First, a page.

particular care, he was permeated by an indefinable excitement. Facing
Andrés, he had a sensation of his own clumsiness, his inept attitude;
for the other, younger than he in appearance, was faultless in
bearing: in immaculately ironed linen, a lavender tie and sprig of
mimosa, he was an impressive figure of the best fashion. But Andrés
Escobar was far more than that: his sensitive delicately modelled dark
face, the clear brown eyes and level lips, were stamped with a
superfine personality.

His English, as his father had said, was halting, confined to the
merest formal phrases, but his tones were warm with hospitality.

"It was polite of you to come so soon," Charles replied; "and your
father was splendid to me on the steamer."

"How do you like Havana?" Andrés asked.

"I love it!" Charles Abbott exclaimed, in a burst of enthusiasm, but
of which, immediately after, he was ashamed. "I was thinking this
morning," he continued more stiffly, "when I had hardly got here, how
much at home I felt. That's funny, too; for it's entirely different
from all I have known."

"You like it!" Andrés Escobar reflected his unreserved tone. "That's
good; I am very, very glad. You must come to our house, Papa sends you
this." He smiled delightfully.

They were standing, and Charles waved toward the dining-room. "Suppose
we go in there and have a drink." In Havana he continually found
himself in situations of the most gratifying maturity--here he was, in
the dining-room of the Inglaterra Hotel, with a tall rum punch before
him, and a mature looking cigar. He was a little doubtful about the
latter, its length was formidable; and he delayed lighting it until
Andrés had partly eclipsed himself in smoke. But, to his private
satisfaction, Charles enjoyed the cigar completely.

He liked his companion enormously, noticing, as they sat in a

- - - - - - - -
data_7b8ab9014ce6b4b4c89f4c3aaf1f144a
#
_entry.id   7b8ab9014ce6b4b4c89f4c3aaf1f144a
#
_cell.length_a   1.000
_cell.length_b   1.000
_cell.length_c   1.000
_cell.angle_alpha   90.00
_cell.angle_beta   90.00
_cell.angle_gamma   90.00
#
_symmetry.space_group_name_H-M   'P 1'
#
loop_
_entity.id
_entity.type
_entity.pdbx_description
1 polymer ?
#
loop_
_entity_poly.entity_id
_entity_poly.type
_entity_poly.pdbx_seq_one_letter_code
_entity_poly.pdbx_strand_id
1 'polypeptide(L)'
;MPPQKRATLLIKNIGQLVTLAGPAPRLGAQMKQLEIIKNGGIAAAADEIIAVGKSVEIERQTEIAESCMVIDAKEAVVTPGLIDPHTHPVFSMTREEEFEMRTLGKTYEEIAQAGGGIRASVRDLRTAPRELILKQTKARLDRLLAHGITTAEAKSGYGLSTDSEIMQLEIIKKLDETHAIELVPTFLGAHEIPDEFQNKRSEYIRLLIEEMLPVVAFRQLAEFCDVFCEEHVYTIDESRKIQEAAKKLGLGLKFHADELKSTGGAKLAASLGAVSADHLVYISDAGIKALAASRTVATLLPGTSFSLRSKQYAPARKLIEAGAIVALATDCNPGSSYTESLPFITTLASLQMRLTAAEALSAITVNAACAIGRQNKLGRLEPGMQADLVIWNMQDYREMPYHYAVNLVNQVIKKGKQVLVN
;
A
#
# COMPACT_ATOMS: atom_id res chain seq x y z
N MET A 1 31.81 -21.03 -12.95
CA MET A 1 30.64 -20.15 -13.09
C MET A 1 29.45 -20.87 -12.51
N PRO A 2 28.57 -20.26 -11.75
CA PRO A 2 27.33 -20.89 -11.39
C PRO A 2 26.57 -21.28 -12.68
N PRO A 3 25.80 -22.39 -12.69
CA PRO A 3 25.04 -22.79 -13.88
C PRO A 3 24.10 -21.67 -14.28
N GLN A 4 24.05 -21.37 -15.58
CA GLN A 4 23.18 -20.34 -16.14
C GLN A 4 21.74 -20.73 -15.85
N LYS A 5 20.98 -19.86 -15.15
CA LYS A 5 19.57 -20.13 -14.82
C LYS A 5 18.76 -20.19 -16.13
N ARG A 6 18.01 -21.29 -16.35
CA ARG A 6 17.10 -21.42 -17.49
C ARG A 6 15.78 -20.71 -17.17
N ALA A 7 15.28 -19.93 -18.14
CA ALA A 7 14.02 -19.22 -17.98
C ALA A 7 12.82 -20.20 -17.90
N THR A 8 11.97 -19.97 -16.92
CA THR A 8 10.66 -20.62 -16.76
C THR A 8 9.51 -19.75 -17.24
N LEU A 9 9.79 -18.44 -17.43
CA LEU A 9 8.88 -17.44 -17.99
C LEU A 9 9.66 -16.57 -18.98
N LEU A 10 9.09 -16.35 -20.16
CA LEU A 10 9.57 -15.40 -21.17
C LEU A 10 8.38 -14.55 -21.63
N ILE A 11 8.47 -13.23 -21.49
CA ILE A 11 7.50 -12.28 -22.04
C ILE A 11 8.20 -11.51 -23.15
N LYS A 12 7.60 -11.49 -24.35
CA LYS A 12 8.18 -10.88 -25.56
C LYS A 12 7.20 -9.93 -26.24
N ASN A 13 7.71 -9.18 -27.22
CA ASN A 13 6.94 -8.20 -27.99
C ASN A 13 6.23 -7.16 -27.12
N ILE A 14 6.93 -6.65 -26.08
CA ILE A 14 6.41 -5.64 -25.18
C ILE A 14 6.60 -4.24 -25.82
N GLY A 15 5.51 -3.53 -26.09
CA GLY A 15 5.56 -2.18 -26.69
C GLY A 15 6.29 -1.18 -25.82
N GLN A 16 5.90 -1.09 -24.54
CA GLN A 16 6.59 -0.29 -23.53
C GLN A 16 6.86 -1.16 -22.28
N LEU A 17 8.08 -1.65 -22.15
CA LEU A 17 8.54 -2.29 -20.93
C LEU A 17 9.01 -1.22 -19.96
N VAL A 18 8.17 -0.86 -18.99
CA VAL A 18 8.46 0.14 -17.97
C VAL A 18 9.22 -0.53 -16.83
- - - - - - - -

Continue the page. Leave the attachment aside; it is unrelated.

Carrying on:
comfortable silence, fresh details: Andrés' hair, ink-black, grew in a
peak on his forehead; the silk case which held his cigars was bound in
gold; his narrow shoes were patent leather with high heels. But what,
above all else, impressed Charles, was his evidently worldly poise,
the palpable air of experience that clung to him. Andrés was at once
younger and much older than himself.

"How are you interested?" Andrés asked, "in ... girls? I know some
very nice ones."

"Not in the least," Charles Abbott replied decidedly; "the only thing
I care for is politics and the cause of justice and freedom."

       *       *       *       *       *

Andrés Escobar gazed swiftly at the occupied tables around them; not
far away there was a party of Spanish officers in loose short
tunics and blue trousers. Then, without commenting on Charles'
assertion, he drank from his glass of punch. "Some very nice
girls," he repeated. Charles was overwhelmed with chagrin at his
indiscretion; Andrés would think that he was a babbling idiot. At
the same time he was slightly impatient: his faith in the dangers of
Havana had been shaken by the city's aspect of profound placidity,
its air of unalloyed pleasure. "You should know my friends," Andrés
went on conversationally; "Remigio Florez, they are great coffee
planters, and Jaime--Jaime Quintara--and Tirso Labrador. They will
welcome you, as I."

Charles explained his intention of learning Spanish, of fencing; and
the other promised his unreserved assistance. He would have a teacher
of languages sent to the hotel and himself take Charles to the Fencing
School. "Tomorrow," he promised. The drinks were finished, the cigars
consumed in long ashes, and Andrés Escobar rose to go. As they walked
toward the Paseo the Cuban said, "You must be very careful, liberty is
a dangerous word; it is discussed only in private; in our tertulia you
may speak." He held out a straight forward palm. "We shall be
friends."

Again in his room, Charles dwelt on Andrés, conscious of the birth of
a great liking, the friendship the other had put into words. He wanted
to be like Andrés, as slender and graceful, with his hair in a peak
and a worldly, contained manner. Charles was thin, rather than
slender, more awkward than not; decidedly fragile in appearance. And
his experience of life had been less than nothing. Yet he would make
up for this lack by the fervor of his attachment to the cause of Cuba.
He recalled all the stories he knew of foreign soldiers heroic in an
adopted cause; that was an even more ideal form of service than the